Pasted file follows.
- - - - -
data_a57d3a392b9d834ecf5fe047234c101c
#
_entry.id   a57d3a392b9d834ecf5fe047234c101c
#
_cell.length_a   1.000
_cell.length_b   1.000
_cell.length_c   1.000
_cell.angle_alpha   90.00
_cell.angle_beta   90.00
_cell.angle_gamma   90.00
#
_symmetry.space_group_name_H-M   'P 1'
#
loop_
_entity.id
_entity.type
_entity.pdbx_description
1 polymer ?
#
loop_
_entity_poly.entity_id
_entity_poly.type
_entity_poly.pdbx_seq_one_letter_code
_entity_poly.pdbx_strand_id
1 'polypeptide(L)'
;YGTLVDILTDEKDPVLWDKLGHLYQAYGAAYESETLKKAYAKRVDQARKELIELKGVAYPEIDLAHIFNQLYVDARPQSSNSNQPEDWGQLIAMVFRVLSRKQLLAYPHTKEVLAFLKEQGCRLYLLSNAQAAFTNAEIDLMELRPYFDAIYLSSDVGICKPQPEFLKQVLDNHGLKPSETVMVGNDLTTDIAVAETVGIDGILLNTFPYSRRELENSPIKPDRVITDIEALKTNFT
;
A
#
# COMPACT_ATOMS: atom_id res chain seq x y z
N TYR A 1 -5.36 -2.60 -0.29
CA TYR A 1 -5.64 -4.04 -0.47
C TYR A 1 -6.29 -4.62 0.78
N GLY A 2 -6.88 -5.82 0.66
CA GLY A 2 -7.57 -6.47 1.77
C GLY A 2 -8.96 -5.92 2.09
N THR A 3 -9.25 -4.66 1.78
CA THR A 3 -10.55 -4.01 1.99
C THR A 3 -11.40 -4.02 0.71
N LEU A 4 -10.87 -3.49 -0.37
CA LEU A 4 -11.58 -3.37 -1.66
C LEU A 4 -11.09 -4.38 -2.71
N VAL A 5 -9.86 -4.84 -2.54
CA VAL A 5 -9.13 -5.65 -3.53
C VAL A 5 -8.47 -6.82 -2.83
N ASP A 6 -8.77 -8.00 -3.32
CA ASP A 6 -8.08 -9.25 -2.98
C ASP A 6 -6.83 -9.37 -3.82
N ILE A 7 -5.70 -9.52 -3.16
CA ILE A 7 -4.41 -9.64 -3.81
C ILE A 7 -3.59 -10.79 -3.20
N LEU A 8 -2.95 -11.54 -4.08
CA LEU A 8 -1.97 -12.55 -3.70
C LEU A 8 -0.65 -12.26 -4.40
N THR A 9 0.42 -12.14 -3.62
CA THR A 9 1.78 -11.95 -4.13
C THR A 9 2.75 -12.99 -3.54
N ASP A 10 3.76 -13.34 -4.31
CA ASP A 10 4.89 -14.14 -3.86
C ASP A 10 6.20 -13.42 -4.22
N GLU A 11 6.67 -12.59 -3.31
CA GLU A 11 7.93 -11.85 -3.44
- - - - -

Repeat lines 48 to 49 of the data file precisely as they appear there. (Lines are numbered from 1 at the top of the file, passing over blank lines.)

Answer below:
C ASP A 6 -6.83 -9.37 -3.82
N ILE A 7 -5.70 -9.52 -3.16